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Russian officials do not have to declare their crypto

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[object object] Russian officials do not have to declare their crypto 1516345591 0091598724 Yvn2lWJ2lp

Russian officials do not have to declare their crypto

Russia continues its ever-evolving relationship with cryptocurrencies with its latest move. The country has previously been very vocal about their plans to control and regulate the digital currency industry.

Russian President Vladmir Putin has declared July this year as the deadline for a definitive framework for the industry, and his government has even submitted a draft law detailing processes for issuing, taxing, buying and trading virtual currencies.

The country’s Ministry of Labor has released their income, expenses and property declaration guidelines for government employees, and its got an interesting little side note. The framework states that state workers do not have to declare any “virtual currencies” they may have attained.

Government employees already do not have to declare “goods and services in their natural forms”, and now cryptocurrencies form part of that.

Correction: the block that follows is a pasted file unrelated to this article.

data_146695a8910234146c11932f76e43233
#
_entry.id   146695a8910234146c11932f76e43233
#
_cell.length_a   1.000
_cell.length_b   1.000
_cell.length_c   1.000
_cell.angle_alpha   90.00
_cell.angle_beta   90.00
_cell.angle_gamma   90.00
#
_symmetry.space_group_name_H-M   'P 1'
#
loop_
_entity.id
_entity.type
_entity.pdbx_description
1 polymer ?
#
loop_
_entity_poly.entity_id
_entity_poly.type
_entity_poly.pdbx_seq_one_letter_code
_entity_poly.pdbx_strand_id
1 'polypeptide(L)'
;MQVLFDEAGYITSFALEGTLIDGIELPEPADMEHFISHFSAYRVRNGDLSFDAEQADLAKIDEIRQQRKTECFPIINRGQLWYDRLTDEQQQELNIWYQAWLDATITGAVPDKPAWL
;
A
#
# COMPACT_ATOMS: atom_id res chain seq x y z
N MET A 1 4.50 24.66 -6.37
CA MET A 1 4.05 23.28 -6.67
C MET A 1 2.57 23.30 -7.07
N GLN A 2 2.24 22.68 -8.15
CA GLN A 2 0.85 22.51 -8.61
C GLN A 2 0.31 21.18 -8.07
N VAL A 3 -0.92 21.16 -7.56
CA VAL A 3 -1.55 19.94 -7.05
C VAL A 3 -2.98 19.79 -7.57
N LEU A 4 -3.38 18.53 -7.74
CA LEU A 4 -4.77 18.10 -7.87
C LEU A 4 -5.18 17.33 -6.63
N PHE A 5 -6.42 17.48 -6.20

A reason for this, according to the ministry’s representative is due to the lack of clear legislation:

“At present, approaches to the definition and regulation of cryptocurrencies in the Russian Federation at the legislative level are not defined.”

According to Russian news portal, Izvestia, some experts believe that this new addendum will increase the level of corruption in the country’s government, a problem that is continuing to grow. Over the last 10 years, state corruption has increased by 30%.

In 2009, it became mandatory for government employees to declare their income. In addition, state workers also have to publicize any gifts of traditional fiat money that they have received from friends of family.

Vladislav Tsepkov, who is part of the Business Against Corruption Center, does not feel as though crypto corruption will be an issue though. The government-created organization aims to protect the rights of entrepreneurs. Tsepkov had this to say:

“But cryptocurrency is not a means of payment, it cannot be spent. If they [government workers] sell it and get real income, then it will need to be declared, so the risks are minimal.”

Even though clear and concrete crypto regulations still need to be approved and adopted, Russia has made no secret of the fact that they are against crypto usage. Authorities have even cautioned investors that they are “high risk”.

They may not be on board with Bitcoin, but Russia definitely sees the potential of Blockchain Technology. The country recently announced that they hope to develop and issue a state-controlled virtual currency known as the CryptoRuble. Some government officials believe that this state-run crypto could be used to circumvent financial sanctions placed on the country.

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